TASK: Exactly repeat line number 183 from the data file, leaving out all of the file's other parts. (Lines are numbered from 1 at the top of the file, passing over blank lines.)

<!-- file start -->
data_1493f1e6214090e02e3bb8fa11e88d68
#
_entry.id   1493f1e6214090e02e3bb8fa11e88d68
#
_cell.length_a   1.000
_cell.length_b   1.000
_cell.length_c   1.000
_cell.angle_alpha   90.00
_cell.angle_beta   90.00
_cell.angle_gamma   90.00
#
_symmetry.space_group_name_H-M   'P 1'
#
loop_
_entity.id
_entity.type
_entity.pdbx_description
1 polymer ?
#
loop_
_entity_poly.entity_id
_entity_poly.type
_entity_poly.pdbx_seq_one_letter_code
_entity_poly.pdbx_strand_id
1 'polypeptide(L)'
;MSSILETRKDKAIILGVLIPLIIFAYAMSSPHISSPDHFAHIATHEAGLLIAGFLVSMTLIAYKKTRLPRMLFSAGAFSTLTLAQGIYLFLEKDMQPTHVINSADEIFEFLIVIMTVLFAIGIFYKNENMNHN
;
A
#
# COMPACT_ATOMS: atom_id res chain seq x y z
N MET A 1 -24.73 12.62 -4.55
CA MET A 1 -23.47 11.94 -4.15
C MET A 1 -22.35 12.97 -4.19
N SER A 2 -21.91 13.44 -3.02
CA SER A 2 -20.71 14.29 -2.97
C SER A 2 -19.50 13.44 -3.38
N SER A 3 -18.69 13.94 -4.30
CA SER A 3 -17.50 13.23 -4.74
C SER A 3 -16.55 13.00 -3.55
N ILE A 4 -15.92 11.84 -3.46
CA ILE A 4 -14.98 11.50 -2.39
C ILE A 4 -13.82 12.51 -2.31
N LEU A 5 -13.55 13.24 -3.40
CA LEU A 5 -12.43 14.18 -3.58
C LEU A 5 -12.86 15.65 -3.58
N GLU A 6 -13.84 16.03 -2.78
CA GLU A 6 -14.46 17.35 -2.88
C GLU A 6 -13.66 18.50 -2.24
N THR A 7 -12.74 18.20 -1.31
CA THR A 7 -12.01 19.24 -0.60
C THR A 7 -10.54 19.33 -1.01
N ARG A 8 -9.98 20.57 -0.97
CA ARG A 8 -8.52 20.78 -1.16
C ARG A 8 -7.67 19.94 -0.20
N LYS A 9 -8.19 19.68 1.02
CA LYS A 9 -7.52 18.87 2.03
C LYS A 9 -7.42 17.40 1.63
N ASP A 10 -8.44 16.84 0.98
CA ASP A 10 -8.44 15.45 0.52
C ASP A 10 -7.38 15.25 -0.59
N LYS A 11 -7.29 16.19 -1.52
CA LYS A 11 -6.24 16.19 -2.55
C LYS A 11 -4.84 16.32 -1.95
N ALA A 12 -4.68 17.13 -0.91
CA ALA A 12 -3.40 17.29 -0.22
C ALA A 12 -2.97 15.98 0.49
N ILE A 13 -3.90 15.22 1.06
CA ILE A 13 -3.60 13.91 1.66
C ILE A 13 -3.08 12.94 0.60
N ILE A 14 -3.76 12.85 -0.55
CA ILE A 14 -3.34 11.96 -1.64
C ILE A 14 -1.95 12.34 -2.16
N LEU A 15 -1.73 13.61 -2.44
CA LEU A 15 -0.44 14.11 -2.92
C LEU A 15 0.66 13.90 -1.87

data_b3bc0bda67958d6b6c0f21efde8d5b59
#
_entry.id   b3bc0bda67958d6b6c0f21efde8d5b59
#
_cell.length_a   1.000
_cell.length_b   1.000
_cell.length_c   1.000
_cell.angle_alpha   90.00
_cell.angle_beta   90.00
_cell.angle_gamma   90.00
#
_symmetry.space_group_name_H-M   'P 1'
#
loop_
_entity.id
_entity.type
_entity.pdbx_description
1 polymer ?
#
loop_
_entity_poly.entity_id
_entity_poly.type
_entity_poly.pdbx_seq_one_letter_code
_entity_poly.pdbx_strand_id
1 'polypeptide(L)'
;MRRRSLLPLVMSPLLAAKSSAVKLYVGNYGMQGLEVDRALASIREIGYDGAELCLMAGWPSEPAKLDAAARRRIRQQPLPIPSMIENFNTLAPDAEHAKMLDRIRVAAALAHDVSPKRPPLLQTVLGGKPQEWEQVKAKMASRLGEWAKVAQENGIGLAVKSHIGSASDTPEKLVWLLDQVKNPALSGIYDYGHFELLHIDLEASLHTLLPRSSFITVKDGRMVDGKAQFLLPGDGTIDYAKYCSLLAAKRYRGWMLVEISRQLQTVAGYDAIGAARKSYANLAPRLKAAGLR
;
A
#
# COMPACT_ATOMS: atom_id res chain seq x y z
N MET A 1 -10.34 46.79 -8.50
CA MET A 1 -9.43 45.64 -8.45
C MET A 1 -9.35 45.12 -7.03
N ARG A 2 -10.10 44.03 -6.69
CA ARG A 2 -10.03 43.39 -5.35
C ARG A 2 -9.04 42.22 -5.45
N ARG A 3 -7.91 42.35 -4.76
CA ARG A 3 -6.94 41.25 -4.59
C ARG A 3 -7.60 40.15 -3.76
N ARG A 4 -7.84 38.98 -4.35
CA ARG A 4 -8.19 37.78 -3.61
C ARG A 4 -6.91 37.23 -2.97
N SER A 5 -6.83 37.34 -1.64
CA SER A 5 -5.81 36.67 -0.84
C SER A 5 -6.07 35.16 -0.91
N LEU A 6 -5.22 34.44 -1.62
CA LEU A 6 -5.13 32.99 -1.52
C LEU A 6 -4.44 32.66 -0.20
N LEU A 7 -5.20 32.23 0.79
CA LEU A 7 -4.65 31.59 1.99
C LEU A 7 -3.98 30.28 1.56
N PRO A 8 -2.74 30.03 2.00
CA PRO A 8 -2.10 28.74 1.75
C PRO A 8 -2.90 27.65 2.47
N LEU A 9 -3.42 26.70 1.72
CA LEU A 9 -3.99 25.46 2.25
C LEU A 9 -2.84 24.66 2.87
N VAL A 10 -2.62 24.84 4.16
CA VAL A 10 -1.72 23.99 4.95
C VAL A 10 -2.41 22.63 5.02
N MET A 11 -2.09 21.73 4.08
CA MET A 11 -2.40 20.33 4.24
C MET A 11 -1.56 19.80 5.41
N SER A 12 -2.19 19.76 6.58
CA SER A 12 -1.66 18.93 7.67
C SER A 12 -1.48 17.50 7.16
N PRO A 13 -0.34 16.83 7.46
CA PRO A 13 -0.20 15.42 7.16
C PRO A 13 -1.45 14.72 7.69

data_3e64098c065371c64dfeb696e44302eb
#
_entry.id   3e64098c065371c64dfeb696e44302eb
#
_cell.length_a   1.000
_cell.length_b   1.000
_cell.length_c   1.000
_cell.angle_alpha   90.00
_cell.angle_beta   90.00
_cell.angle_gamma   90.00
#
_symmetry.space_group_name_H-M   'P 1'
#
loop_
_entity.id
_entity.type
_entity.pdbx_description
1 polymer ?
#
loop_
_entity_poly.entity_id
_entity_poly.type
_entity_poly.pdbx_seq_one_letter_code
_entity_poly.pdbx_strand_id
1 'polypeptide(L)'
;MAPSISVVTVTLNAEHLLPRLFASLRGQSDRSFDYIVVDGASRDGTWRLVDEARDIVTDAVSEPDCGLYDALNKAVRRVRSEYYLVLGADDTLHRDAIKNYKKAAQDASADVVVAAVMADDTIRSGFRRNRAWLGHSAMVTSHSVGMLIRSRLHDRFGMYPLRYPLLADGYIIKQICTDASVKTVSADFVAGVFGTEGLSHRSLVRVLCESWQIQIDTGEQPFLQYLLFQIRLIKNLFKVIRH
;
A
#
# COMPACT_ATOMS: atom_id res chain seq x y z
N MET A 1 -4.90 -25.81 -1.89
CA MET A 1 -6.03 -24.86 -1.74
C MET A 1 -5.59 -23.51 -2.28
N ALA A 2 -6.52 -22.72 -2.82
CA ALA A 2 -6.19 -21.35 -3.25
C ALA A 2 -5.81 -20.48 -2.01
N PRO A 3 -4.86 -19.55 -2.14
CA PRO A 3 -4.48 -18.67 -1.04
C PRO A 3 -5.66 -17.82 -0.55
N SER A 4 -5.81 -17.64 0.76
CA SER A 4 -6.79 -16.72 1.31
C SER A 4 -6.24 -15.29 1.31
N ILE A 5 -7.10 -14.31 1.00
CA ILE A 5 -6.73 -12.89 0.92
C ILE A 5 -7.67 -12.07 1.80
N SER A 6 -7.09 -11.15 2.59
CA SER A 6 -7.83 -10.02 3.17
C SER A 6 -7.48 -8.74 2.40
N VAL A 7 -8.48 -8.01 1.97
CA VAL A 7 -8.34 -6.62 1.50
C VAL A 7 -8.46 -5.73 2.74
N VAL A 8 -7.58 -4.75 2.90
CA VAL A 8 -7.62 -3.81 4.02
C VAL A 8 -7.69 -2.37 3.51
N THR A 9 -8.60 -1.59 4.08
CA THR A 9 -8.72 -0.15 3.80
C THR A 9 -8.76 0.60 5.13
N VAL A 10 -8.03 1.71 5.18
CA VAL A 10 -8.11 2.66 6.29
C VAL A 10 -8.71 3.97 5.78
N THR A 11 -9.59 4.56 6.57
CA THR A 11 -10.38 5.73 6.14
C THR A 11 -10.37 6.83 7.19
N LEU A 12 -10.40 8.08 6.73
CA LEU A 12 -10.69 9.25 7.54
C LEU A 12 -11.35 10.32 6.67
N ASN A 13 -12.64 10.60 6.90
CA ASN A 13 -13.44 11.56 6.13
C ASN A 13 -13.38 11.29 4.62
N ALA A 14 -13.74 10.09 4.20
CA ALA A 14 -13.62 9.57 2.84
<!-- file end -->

C PRO A 3 -5.66 -17.82 -0.55